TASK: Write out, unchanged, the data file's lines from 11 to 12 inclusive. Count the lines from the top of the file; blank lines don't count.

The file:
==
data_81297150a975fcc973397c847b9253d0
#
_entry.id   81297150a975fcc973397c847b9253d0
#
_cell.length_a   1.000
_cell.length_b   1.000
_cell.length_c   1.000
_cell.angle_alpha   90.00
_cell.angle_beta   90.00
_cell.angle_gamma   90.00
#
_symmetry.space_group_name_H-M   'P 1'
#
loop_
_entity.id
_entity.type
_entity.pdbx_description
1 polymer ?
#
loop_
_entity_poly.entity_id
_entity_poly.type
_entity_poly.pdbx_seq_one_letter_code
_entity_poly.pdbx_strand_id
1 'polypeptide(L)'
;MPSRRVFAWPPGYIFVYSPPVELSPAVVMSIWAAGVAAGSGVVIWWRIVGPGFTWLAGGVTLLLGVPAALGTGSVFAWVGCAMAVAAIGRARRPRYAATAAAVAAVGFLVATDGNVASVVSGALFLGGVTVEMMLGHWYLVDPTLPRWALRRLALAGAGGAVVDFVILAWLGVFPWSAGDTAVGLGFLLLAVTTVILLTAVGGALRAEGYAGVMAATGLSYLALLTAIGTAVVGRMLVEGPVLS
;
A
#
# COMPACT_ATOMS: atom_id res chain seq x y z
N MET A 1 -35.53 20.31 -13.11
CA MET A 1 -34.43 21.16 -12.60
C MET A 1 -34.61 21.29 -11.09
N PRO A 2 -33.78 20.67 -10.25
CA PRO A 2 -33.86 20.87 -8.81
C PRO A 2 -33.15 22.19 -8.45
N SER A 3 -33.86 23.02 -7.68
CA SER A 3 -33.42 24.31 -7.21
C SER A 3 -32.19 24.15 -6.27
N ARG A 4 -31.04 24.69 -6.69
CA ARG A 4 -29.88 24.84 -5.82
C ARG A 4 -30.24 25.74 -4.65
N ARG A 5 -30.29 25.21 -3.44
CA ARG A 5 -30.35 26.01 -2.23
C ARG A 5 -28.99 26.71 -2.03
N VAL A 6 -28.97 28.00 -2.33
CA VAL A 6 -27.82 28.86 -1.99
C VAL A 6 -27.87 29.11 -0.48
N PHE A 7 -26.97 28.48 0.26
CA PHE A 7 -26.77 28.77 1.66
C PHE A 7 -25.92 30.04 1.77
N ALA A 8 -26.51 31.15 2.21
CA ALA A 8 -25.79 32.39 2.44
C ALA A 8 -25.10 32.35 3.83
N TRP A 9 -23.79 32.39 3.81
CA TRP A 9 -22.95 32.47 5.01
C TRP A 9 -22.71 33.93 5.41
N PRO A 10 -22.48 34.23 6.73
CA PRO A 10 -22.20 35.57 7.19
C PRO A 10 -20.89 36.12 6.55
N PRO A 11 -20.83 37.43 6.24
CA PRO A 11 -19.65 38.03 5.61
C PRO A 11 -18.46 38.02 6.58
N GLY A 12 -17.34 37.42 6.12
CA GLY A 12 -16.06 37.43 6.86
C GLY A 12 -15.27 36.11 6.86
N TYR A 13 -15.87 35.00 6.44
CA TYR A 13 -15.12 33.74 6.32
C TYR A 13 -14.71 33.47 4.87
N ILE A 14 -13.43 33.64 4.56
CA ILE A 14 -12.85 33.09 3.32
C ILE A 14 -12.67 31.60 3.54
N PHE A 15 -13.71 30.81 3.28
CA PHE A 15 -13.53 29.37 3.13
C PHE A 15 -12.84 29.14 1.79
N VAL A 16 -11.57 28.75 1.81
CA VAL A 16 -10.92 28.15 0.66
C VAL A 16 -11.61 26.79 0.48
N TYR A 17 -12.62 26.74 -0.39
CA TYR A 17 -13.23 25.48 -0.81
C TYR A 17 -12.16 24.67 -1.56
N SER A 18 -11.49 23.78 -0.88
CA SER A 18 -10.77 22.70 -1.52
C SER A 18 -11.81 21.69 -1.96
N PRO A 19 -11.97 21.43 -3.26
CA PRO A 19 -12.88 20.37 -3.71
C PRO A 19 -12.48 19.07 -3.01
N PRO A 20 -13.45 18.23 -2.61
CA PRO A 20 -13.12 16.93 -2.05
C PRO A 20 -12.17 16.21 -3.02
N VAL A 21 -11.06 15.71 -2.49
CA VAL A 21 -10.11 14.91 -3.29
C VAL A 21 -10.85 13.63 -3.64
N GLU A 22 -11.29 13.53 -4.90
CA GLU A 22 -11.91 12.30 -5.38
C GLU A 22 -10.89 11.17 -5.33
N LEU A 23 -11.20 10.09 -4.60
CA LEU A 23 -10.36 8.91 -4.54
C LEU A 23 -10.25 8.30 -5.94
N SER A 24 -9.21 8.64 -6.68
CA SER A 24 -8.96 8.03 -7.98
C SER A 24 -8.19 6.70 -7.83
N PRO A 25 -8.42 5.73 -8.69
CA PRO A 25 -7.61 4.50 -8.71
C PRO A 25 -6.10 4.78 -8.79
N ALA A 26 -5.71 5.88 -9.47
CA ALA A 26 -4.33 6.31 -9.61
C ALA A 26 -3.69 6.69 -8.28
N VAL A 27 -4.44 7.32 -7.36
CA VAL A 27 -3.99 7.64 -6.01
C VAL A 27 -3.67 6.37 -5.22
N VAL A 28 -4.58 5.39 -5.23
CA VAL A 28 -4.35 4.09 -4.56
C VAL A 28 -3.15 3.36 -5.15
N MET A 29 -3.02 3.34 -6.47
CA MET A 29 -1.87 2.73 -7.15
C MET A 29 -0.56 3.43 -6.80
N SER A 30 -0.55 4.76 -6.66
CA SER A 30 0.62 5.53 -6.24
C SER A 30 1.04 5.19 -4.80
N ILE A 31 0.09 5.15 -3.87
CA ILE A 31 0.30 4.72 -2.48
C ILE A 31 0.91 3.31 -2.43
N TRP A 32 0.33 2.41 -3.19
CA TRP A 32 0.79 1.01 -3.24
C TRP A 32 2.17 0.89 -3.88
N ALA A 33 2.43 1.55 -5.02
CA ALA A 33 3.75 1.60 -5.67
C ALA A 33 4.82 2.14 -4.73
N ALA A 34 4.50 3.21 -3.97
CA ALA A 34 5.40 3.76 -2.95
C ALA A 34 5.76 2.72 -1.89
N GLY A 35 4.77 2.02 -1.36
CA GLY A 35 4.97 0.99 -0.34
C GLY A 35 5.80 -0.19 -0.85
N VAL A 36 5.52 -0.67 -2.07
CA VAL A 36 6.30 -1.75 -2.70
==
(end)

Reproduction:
#
_symmetry.space_group_name_H-M   'P 1'